In an energy constrained world, anaerobic digestion (AD) of organic fraction of municipal solid waste (OFMSW) i.e. food residues and green waste, offers a high potential of clean and renewable energy. OFMSW is highly biodegradable in nature, and a high biogas recovery up to 200 m3(≈ 400 kWh of power) per ton of waste treated is achievable, which may reduce the CO2emissions by 200-300 kg CO2/t of bio-waste (Bolzonella et al., 2006)., if used (power and heat) instead of fossil fuels.
However, OFMSW lacks certain characteristics that may be a limiting factor in proving its actual efficacy to produce the biogas. Sewage sludge, animal waste and other organic wastes inherit such characteristics that can synergize the biogas potential of OFMSW when it is co-digested. AcoD of OFMSW with sewage sludge could provide the economic benefits from the surplus renewable energy produced in the form of methane as well as costs savings by means of sharing the treatment infrastructure i.e. use of common facilities. The digestate from co-digestion can be recycled as a fertilizer at a reasonable price.
Several full-scale application of AcoD of OFMSW has been reported in Finland (1400 m3); at two Italian WWTP, Viareggio and Treviso, where inclusion of OFMSW co-digestion step costs approximate €1.5 million, with a payback period of 3.5 years (Cavinato et al., 2013); 22 full scale centralized plants in Denmark; and in Velenje, Slovenia. However, there is a limited industrial application of co-digestion i.e. only 9.7% of the overall anaerobic digestion of the OFMSW capacity is at present co-digested.
Lack of design and operational experience, impacts of co-digestion on downstream processing of biosolids and biogas, waste collection and handling, lack of biogas utilization options and inadequate financial incentives were considered the key bottlenecks in the integration of co-digestion to existing WWTP facilities (Nghiem et al. 2017). Complex synergies among the administrative bodies responsible for wastewater and solid waste management have been identified to hamper the development and wide application of the co-digestion approach.
OFMSW offers a renewable, abundantly available, and low-cost source of raw material for the production of several value-added products including biofuels (methane, hydrogen, ethanol), bio-plastic, bio-pesticides, organic acids, chemicals (acetone and butanol, glycerol), and enzymes (lipase, amylase, and pectinases). The recovery of these value-added products from AcoD of OFMSW is the domain of current research, which needs more work in order to realize the potential of technology and further translation to the real scale.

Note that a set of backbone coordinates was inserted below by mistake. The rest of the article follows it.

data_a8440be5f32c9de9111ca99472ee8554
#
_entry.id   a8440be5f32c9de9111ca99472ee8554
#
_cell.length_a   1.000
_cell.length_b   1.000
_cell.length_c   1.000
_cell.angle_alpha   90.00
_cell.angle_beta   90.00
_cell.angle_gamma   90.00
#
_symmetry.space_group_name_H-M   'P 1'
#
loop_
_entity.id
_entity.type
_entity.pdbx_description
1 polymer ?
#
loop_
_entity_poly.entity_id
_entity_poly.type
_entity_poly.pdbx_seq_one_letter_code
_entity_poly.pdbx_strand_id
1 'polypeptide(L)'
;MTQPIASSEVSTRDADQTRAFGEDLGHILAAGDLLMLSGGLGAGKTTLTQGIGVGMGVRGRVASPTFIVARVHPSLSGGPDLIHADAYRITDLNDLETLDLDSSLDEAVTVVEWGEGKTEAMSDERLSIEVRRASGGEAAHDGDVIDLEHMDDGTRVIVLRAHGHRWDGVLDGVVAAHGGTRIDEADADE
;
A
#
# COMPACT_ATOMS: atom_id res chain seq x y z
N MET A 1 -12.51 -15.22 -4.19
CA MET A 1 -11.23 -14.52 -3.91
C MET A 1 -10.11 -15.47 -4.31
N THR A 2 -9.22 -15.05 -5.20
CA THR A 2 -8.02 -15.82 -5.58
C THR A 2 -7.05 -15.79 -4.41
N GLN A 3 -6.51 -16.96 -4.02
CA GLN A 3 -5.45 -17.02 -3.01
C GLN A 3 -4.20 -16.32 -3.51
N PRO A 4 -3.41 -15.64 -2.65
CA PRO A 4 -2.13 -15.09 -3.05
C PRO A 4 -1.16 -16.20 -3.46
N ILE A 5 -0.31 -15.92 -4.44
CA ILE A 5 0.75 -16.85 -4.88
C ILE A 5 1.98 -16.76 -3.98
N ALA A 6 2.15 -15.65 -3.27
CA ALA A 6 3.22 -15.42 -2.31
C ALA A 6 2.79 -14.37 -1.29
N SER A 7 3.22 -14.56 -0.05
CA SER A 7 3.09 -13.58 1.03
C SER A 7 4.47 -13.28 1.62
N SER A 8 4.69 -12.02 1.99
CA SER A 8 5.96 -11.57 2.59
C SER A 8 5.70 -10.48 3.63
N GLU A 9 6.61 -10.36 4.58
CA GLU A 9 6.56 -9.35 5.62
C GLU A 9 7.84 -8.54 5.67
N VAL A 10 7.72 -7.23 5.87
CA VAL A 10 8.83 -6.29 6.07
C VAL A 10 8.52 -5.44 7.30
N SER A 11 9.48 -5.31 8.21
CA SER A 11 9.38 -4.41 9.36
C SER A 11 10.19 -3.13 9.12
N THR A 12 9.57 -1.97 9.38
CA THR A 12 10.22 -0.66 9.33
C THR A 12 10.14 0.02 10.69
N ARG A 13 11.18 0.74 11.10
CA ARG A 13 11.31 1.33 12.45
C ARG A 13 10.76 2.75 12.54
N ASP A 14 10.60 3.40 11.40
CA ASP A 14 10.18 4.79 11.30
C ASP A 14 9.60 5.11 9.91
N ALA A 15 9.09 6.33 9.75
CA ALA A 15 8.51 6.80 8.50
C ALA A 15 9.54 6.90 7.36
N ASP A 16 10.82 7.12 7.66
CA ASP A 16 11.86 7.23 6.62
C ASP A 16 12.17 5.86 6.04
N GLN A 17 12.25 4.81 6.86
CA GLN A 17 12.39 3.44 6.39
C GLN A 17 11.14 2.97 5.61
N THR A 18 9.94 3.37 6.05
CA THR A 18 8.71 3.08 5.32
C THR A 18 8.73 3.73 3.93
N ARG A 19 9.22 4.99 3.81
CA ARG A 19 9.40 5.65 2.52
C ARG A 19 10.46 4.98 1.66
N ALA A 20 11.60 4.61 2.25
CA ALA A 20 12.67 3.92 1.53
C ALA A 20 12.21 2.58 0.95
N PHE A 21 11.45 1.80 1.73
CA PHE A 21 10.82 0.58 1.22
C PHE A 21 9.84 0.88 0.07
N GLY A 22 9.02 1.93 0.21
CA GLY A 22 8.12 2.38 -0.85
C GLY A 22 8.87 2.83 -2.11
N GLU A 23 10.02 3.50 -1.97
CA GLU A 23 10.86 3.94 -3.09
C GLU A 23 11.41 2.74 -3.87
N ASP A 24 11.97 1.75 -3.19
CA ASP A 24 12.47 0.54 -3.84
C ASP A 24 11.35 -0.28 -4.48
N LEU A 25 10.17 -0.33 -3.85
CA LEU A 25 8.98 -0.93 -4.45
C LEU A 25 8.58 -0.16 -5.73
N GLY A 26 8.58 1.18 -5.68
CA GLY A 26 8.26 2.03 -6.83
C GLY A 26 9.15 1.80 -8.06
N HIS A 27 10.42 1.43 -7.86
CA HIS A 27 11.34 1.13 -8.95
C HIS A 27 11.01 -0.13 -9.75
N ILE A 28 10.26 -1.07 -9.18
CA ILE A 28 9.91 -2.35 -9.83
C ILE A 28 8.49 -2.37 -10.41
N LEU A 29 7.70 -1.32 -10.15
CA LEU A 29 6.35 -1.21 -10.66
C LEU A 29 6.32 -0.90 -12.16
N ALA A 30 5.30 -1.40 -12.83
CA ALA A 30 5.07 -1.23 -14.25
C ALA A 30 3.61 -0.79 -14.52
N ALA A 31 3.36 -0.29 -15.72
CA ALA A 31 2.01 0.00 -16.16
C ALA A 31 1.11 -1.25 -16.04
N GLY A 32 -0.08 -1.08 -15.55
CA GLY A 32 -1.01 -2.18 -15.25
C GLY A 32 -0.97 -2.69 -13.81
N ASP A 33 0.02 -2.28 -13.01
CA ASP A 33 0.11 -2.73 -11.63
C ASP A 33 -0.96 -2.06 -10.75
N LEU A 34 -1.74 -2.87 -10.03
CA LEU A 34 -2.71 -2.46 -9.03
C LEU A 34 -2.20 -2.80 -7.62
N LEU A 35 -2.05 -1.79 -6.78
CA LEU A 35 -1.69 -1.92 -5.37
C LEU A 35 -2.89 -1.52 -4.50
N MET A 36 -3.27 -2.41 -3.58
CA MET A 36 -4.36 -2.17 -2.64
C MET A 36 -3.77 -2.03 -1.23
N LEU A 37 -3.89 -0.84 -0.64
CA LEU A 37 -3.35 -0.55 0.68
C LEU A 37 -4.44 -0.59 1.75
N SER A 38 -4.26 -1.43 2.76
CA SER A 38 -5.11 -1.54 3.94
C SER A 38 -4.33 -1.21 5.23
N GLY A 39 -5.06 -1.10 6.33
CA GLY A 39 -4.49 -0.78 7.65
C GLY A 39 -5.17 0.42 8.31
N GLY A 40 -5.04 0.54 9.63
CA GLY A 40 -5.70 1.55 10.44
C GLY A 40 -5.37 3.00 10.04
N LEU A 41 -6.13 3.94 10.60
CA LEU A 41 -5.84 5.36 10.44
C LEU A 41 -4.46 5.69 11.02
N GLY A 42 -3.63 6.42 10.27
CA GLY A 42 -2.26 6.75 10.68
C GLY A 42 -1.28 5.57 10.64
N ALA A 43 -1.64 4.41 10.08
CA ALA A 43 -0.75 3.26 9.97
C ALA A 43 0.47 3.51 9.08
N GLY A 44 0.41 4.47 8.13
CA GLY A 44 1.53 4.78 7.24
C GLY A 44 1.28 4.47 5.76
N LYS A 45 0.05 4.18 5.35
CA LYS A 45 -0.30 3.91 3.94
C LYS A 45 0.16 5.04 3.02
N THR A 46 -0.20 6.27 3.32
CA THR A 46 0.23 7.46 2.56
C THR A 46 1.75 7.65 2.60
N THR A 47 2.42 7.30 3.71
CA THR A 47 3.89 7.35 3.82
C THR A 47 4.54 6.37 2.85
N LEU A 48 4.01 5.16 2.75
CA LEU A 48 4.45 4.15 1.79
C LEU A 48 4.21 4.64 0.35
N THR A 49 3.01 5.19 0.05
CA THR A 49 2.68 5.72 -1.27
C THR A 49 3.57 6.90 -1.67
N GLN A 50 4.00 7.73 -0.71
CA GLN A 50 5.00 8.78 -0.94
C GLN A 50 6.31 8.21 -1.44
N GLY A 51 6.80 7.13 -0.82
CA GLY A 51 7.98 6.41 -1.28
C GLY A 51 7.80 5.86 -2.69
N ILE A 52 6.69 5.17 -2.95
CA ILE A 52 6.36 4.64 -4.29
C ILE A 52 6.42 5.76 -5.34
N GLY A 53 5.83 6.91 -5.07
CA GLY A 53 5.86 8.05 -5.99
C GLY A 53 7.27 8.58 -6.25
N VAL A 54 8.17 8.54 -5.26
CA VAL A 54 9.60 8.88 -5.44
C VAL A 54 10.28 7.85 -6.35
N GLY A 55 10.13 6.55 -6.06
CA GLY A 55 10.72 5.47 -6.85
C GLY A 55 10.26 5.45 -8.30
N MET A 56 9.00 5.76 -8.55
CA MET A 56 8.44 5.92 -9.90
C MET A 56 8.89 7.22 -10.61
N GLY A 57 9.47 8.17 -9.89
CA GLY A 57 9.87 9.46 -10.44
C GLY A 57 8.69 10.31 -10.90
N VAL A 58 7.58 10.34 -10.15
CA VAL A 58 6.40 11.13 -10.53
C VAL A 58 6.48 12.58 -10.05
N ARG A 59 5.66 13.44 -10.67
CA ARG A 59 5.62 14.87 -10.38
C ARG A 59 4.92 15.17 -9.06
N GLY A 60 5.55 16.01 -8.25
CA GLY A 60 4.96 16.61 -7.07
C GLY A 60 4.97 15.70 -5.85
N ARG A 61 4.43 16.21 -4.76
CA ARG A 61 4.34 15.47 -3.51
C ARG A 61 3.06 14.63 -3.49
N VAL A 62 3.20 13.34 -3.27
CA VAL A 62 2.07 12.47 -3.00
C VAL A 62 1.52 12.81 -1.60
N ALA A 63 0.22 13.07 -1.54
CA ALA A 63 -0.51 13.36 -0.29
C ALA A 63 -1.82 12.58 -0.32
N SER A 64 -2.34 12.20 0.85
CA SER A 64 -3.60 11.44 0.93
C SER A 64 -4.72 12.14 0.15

More techno-economic and energy efficiency studies are needed under different sets of conditions in order to realize the true benefits of AcoD. A socio-economic study considering the stakeholders’ preferences towards sustainability of a biomass to bioenergy approach and perception of the households towards biogas as an alternative source of energy over conventional sources of energy can be a valuable addition. It can also provide the insight on the social acceptance of installing a biogas facility and net benefit accrued by the society.
An integrated management system involving OFMSW and other organic wastes co-digestion resulting in renewable energy generation, reduced GHG emission, sustainable bio-waste recycling, nutrients recycling, and an economically-feasible option for waste management.
These findings are described in the article entitled Anaerobic co-digestion of organic fraction of municipal solid waste (OFMSW): Progress and challenges, recently published in the journal Renewable and Sustainable Energy Reviews. This work was conducted by Vinay Kumar Tyagi from Nanyang Technological University and the Indian Institute of Technology Roorkee, L.A. Fdez-Güelfo, C.J.Álvarez-Gallego, and L.I. Romero Garcia from the University of Cadiz, and Yan Zhou and Wu Jern Ng from Nanyang Technological University.
- Bolzonella D, Pavan P, Mace S, Cecchi F. Dry anaerobic digestion of differently sorted organic municipal solid waste: a full-scale experience. Water Sci Technol 2006; 53: 23-32.
- Nghiem LD, Koch K, Bolzonella D, Drewes JE. Full-scale co-digestion of wastewater sludge and food waste: Bottlenecks and possibilities. Renew Sustain Energy Rev 2017; 72: 354–62.